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In the Matter of Demitrus B v. Monroe County Attorney

November 10, 2011


Appeal from an order of the Family Court, Monroe County (Joseph G. Nesser, J.), dated August 19, 2010 in a proceeding pursuant to Family Court Act article 3.

Matter of Demitrus B.

Decided on November 10, 2011

Appellate Division, Fourth Department

Published by New York State Law Reporting Bureau pursuant to Judiciary Law § 431.

This opinion is uncorrected and subject to revision before publication in the Official Reports.



The order, inter alia, adjudicated respondent to be a juvenile delinquent.

It is hereby ORDERED that the order so appealed from is unanimously affirmed without costs.

Memorandum: In appeal No. 1, respondent appeals from an order adjudicating him to be a juvenile delinquent based upon his admission that he committed an act that, if committed by an adult, would constitute the crime of criminal possession of a controlled substance in the third degree (Penal Law § 220.16 [1]). In appeal No. 2, respondent appeals from an order of protection issued on August 19, 2010. We note at the outset that respondent's contention that the order of protection is invalid has been rendered moot inasmuch as the order has expired by its own terms (see Matter of Kristine Z. v Anthony C., 43 AD3d 1284, lv denied 10 NY3d 705; Matter of Muldrew v Mixon, 237 AD2d 942). We therefore dismiss the appeal from the order in appeal No. 2. The remainder of our decision herein thus concerns only appeal No. 1.

Contrary to respondent's contention, Family Court properly refused to suppress the tangible evidence seized from respondent by police officers. Respondent's actions in meeting with two other individuals in a "chronic open air drug sale location" and immediately running into a store upon seeing the officers approaching provided the officers with an " articulable reason' " for their initial encounter with respondent (People v Rodriguez, 82 AD3d 1614, 1615, lv denied 17 NY3d 800, quoting People v De Bour, 40 NY2d 210, 213; see People v Reyes, 83 NY2d 945, 946, cert denied 513 US 991; Matter of James R., 76 NY2d 825, 826). Immediately after the initial encounter, the officers observed a surveillance video that showed respondent in the store shoving a "clear plastic sandwich bag" down "the rear of his pants in between his buttocks." When the officers asked him what he shoved down his pants, respondent told them that he did not know what they were talking about. Based on the totality of the circumstances, including the officers' observations and their training and experience regarding the common methods of drug packaging, the officers had probable cause to search respondent, resulting in the seizure of the bags of crack cocaine and money that were in his possession (see People v Alvarez, 100 NY2d 549, 550; People v Febus, 11 AD3d 554, 556, lv dismissed 4 NY3d 743).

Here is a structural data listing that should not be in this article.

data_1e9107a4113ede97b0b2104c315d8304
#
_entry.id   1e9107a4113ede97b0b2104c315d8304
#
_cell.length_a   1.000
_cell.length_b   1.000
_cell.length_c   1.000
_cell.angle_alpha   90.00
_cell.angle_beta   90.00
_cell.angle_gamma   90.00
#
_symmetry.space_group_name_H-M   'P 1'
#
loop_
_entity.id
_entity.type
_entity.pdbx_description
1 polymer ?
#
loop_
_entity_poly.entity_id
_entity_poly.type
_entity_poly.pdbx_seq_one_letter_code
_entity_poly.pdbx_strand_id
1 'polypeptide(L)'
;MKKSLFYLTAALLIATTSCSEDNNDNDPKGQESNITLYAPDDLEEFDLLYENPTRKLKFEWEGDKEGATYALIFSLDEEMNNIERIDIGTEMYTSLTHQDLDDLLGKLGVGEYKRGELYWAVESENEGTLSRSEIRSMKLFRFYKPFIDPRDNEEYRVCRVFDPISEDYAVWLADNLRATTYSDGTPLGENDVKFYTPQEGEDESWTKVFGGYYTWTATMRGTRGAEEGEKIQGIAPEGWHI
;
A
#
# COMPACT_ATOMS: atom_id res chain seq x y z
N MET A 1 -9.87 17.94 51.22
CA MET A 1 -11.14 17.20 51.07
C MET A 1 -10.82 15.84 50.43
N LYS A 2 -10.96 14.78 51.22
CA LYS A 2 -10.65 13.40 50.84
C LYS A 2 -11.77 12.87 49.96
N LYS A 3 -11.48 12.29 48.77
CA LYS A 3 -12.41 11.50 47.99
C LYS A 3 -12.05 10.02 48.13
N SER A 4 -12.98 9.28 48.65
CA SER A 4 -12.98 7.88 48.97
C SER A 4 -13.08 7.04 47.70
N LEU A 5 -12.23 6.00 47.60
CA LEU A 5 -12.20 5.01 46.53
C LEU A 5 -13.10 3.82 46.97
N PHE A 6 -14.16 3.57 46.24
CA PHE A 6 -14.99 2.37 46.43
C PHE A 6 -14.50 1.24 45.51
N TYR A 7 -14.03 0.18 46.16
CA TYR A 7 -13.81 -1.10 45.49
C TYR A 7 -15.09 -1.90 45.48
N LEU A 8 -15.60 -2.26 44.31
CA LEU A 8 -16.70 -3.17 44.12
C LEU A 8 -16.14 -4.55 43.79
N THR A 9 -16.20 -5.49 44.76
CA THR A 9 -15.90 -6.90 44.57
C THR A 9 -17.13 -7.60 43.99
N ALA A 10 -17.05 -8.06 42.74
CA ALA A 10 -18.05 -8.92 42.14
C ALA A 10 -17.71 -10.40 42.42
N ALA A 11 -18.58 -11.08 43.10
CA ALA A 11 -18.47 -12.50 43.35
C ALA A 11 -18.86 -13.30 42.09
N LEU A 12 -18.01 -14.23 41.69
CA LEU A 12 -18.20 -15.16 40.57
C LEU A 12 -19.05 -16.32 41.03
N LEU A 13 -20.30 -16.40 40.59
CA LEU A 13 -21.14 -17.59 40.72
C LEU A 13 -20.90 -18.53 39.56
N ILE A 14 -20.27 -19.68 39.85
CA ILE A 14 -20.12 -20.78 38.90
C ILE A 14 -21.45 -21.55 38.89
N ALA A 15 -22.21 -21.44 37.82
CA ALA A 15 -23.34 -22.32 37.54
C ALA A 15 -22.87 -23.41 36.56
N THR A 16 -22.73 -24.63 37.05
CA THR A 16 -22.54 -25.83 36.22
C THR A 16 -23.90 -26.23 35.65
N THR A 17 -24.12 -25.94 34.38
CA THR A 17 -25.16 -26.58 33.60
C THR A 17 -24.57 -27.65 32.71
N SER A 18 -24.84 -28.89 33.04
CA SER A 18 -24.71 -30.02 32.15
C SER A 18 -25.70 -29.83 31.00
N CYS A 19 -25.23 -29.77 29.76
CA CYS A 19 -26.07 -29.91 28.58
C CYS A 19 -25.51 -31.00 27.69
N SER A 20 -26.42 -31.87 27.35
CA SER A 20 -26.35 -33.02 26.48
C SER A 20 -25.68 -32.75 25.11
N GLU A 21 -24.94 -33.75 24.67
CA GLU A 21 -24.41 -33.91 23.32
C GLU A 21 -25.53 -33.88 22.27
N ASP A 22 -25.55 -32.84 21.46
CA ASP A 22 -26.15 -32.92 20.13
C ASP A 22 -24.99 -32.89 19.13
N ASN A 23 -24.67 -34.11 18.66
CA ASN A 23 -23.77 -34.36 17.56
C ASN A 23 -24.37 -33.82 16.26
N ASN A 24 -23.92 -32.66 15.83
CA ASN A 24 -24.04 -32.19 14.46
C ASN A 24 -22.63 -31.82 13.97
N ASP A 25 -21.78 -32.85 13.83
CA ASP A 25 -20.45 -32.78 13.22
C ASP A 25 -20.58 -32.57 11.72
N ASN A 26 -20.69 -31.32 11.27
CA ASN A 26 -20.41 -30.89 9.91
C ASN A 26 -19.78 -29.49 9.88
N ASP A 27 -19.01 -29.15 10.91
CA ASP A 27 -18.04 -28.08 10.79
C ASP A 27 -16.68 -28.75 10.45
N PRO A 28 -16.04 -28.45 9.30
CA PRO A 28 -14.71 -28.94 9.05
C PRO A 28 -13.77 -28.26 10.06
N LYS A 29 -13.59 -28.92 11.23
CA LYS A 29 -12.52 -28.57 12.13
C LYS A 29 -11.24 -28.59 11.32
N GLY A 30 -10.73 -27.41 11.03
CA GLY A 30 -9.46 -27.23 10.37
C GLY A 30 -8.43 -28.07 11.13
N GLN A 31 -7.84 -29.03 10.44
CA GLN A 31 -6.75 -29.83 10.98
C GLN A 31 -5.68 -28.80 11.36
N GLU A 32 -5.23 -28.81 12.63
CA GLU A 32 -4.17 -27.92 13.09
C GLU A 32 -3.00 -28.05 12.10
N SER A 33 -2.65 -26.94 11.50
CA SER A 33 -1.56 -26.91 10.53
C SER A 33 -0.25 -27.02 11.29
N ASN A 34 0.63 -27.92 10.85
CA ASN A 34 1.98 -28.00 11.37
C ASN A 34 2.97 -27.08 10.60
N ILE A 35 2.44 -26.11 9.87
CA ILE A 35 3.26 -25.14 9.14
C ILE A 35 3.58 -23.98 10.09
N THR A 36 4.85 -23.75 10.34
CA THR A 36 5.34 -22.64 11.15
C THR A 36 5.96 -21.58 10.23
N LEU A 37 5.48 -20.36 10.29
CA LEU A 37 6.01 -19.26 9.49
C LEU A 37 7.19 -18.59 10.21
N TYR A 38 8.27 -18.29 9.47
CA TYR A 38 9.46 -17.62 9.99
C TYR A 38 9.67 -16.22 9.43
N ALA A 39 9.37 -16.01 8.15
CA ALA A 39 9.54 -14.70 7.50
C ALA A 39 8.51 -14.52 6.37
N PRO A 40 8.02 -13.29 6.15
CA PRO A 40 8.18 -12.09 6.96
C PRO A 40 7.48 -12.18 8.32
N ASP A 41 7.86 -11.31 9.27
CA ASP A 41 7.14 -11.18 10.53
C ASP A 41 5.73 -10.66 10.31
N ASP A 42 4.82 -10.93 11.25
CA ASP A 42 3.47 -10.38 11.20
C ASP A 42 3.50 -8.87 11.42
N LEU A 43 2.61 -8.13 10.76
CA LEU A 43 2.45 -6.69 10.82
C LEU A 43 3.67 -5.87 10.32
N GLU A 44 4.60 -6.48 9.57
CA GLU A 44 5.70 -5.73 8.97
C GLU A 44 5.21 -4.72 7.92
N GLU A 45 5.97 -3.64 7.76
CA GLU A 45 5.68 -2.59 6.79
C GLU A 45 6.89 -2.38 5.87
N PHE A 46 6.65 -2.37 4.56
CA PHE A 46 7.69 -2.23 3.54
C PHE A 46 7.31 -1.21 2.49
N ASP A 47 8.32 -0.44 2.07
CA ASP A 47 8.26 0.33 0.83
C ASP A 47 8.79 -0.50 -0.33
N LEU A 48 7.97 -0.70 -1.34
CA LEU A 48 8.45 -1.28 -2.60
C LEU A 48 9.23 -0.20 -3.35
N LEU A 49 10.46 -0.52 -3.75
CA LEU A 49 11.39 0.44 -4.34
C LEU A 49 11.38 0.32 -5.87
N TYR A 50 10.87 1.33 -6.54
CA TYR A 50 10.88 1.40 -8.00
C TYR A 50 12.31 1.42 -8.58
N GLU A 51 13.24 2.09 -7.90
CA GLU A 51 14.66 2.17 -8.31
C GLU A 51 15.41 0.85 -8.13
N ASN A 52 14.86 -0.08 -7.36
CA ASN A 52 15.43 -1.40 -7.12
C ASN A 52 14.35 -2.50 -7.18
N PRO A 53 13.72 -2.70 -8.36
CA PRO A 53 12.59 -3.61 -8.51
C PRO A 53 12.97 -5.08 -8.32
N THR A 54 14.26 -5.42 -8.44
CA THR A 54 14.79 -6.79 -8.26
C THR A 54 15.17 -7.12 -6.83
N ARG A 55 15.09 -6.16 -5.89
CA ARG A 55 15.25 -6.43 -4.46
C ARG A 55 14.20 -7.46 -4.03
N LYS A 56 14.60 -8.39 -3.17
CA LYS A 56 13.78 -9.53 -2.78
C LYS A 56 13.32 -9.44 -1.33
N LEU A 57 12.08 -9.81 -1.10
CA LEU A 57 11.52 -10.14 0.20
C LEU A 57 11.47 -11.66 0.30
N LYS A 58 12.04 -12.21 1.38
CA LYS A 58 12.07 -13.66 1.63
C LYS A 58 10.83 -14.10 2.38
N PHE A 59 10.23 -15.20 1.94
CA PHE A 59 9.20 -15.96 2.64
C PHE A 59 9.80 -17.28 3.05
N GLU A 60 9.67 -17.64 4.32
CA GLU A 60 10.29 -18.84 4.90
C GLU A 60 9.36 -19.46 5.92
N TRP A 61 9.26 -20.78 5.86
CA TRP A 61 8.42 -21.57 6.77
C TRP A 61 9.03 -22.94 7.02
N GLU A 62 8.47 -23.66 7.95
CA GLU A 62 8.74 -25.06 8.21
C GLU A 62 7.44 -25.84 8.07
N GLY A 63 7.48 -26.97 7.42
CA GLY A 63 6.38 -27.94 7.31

Respondent failed to preserve for our review his contention that the police improperly conducted a body cavity search without first obtaining a warrant to do so (see generally People v Gonzalez, 55 NY2d 887, 888; People v Fuentes, 52 AD3d 1297, 1298, lv denied 11 NY3d 736; People v Ricks, 49 AD3d 1265, 1266, lv denied 10 NY3d 869, 11 NY3d 740). In any event, that contention is without merit. After respondent refused the police officers' request to remove the plastic bag he had shoved down his pants, the officers pulled back respondent's pants and, without touching respondent or invading his anal cavity, retrieved a plastic bag protruding from his buttocks. Thus, the officers conducted a strip search rather than a body cavity search, for which a warrant would have been required in the absence of exigent circumstances (see generally People v Hall, 10 NY3d 303, 310-313, cert denied ___ US ___, 129 S Ct 159).

Respondent's contention that the testimony of a police officer regarding the surveillance video should have been precluded on the ground that petitioner was obligated to preserve the video is raised for the first time on appeal and is therefore not preserved for our review (see CPL 470.05 [2]). In any event, that contention is without merit because neither the police nor petitioner ever had possession or control of the video and thus petitioner had no obligation to preserve it (see People v Acosta, 74 AD3d 1213, ...

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